Yes, it has been another big week of news here on the peninsula and so, in this first of an ongoing series of more or less depthless articles, I, dear readers, am here to disseminate and illuminate on all the crap that’s apparently fit to print.
For those uninitiated to the masterpieces of journalistic genius that comprise the South Korean print media, a stroll through the daily newspaper may at first be somewhat daunting, so feel free to grab an English edition and walk through it with me. Again, for those new to the complexities of inter-Korean relations it is important to first understand that there is, somewhere, a table. It is the job of the North Koreans not to come to that table and it is the job of South Korea, other regional powers and the Americans to try to get the North Koreans to come to that table. However, with the recent sinking of a South Korean naval ship in territorially disputed waters I will give this one a pass. This is news with real import — let’s see how this plays out and allow the local English dailies do their job and give us the news of what really happened. (See here for extensive coverage from One Free Korea- Iwazaru)
The next section is the all important ‘Business Section’, which will tell you Korea is always open and good for business up to the point where it makes up about ninety percent of the newspaper, and finally the back page, which announces the results of recent sporting fixtures which took place on the other side of the planet.
So without further invite… drum roll please: our feature article of the week comes from the front page of the Korea Herald, which on Tuesday, March 16 announced… wait for it…
One in five sex offenders university grads: survey
Yes, more frightening than the old lady who promised to take the carnage on Korean roads to even greater heights by getting her driver’s licence after over nine hundred attempts, and more thought provoking than that weird guy who recently married his favourite pillow, we have now learned that twenty percent of convicted sex offenders in Korea are college or university graduates. Now, I don’t want to get into the argument about whether having a college diploma automatically lifts one to the status of the “highly educated”, as the report suggests. Rather, I was more taken by the wording of the headline itself. Surely as front page news items go, a far more thought provoking headline might have read, “Four in five sex offenders not university grads: survey”. That would really get people thinking, and possibly convince this nation to finally revise its rather lacklustre opinion of formal education. After all, there are only about one hundred universities in Seoul and really there should be many, many more, where an ever increasing number of students could benefit from the ever popular English Conversation courses and of course the mandatory bi-weekly ‘How to not go around committing sex crimes’ lectures. Anyway, you can read all about it, here…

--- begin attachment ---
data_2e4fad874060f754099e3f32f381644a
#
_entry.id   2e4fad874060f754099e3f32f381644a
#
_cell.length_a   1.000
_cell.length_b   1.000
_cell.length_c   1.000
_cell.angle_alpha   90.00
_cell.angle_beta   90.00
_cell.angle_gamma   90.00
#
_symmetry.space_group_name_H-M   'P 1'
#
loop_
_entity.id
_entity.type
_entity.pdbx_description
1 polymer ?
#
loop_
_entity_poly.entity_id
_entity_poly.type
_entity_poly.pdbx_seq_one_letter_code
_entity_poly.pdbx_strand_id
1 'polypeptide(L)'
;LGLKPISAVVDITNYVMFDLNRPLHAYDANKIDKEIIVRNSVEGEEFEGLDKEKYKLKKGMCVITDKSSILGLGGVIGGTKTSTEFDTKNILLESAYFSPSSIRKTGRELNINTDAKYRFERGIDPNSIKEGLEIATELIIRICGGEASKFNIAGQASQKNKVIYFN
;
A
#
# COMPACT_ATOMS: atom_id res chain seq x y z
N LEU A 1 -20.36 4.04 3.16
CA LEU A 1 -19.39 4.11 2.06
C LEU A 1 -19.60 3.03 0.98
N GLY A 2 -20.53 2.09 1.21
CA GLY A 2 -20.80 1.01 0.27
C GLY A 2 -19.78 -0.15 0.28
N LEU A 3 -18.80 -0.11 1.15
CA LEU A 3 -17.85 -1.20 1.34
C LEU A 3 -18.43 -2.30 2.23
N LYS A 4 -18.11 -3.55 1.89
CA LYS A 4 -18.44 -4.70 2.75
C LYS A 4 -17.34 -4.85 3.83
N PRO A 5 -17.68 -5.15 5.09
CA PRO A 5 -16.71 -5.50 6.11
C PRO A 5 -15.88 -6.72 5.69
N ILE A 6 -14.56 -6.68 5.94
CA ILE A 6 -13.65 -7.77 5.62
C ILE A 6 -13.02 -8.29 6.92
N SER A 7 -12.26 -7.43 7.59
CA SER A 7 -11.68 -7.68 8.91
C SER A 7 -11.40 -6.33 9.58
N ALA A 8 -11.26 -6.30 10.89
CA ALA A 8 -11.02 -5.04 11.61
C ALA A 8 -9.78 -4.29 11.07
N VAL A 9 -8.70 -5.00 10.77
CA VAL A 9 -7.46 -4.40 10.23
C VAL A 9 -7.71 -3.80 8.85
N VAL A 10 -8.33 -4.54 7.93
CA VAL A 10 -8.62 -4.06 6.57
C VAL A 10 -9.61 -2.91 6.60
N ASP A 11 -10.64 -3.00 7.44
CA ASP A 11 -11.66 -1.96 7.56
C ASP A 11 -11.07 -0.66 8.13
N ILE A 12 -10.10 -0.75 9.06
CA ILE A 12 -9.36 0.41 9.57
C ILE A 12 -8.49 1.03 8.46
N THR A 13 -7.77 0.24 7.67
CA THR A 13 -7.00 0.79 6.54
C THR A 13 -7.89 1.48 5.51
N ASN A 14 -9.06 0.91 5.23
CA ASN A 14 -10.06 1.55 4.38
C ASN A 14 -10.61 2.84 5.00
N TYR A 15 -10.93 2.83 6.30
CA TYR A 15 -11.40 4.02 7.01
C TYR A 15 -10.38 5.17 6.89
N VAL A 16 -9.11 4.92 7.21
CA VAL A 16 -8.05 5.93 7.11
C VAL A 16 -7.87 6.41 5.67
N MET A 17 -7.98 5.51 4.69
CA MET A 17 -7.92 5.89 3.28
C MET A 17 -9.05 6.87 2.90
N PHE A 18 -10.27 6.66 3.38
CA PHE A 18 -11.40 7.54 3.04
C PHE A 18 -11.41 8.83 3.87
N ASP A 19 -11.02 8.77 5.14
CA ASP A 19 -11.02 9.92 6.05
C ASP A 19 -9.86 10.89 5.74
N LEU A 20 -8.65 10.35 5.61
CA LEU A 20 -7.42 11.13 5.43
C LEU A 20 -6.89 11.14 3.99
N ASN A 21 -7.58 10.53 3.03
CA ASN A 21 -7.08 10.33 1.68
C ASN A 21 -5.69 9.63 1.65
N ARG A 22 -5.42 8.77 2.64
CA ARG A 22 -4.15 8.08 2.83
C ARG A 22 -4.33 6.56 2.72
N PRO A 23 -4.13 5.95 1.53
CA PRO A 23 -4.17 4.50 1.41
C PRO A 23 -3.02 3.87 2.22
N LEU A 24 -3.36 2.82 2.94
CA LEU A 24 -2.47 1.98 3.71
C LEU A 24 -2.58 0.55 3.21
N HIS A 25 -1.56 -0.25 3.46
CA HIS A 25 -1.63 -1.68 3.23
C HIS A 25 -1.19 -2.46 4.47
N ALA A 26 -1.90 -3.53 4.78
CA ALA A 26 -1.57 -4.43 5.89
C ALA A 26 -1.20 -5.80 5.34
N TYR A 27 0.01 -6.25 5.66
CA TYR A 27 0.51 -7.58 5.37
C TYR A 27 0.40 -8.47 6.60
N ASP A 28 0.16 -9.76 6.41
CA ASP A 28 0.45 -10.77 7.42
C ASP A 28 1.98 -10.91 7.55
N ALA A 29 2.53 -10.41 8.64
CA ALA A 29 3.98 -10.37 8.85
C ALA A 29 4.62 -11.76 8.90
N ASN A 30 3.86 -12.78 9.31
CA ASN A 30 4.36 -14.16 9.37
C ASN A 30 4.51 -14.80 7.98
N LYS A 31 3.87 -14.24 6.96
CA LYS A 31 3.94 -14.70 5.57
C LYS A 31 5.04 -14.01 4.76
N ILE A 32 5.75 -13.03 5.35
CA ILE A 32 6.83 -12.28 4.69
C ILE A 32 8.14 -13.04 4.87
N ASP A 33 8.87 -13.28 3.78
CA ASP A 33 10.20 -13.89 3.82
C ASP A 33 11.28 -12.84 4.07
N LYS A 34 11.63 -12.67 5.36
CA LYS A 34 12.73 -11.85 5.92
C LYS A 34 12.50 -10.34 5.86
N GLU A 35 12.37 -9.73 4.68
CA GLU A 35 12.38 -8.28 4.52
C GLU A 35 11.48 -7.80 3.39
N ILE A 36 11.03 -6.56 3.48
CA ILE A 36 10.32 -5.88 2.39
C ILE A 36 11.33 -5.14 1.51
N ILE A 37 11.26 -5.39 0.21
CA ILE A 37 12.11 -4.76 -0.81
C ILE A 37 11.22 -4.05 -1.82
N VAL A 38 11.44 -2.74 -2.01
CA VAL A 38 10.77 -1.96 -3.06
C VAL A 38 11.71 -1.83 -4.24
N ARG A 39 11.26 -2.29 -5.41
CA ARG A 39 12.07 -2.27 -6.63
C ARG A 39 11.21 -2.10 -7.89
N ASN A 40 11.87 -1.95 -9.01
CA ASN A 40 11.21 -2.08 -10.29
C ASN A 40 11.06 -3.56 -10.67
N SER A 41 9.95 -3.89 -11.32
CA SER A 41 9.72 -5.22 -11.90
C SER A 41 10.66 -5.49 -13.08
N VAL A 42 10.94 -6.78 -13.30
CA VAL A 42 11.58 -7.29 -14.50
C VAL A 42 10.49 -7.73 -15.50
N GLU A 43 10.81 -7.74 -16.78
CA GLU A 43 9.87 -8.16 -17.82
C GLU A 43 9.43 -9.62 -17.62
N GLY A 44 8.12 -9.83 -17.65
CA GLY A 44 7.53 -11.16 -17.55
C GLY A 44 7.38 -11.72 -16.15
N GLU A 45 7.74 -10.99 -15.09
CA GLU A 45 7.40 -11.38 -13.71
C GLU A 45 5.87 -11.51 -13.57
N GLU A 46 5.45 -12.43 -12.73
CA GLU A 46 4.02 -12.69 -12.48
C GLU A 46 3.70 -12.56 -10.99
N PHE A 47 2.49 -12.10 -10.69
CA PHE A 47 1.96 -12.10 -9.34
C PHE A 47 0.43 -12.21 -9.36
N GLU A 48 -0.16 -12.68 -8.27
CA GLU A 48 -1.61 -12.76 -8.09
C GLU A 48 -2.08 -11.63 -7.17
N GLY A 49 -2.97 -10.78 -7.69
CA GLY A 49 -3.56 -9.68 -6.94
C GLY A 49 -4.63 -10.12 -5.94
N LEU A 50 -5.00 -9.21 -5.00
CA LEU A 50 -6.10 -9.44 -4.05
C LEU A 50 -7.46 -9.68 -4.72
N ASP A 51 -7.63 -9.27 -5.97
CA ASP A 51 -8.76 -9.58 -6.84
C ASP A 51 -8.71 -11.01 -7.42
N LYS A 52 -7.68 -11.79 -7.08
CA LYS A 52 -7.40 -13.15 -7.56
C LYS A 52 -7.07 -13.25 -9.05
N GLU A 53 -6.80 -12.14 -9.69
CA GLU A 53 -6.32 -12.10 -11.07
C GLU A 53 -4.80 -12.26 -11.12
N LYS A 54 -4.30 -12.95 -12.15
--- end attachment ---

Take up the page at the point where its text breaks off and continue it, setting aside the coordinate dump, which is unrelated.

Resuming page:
Community Service Announcement
Yes, it’s yellow dust season again and just for fun I’d like to remind you all just how darn dangerous it is to breathe. Now, before panic sets in it would be remiss of me not to point out that to discontinue breathing for any extended period would be considerably more fatal than the alternative, so just keep doing what you’ve been doing. For those who believe that ignorance is bliss (I sure do, and so am writing this with my eyes closed) may I direct your attention to an interesting article about Korean food (it is delicious and every bite is jam packed with well-being and magical properties). The article should be easy to find. It is written and published daily.
Ah yes, that’s right. The dust! For the uninitiated, this stuff ain’t your run of the mill pollution (like that which makes me wonder why Seoul school children learn of a wonderful, almost mythical colour called sky-blue). No, this stuff is special, high octane, extra spicy pollution with heapin’ helpings of chrome, cadmium and lead. The powdery dust is a seasonal treat that rides the prevailing winds from the Gobi Desert, picking up traces of heavy metals as it blows east over the world’s factory before making its way to Korea and Japan. The U.S. military monitors the dust levels, which are measured in micrograms per cubic metre of so-called air. You can check it out here.
Curiously enough, for the past year or so, their website quoted “technical difficulties” as its reason for omitting the colour-coded chart that explains the health risks associated with inhaling various quantities of air-born toxic metal shards. That information recently returned to the site, though it is less detailed now and, apparently, we are less vulnerable to the stuff than we used to be. There are now no recognised health risks associated with dust levels lower than 400 micrograms (that figure used to be 100). All you really need to know is, don’t go jogging when the dust levels rise and when they spike to over 1000 micrograms, well… Slowly!! Walk for your lives!!!
International News in Brief
Large numbers of New Zealanders not physically attracted to sheep, claims expert.
Dutch homosexuals did not cause the Srebrenica massacre, no matter what one crackpot says.
Stay tuned for more news and random weirdness from the peninsula.
Scoop lives in Seoul and works as a Professor of English at one of South Korea’s top one thousand universities.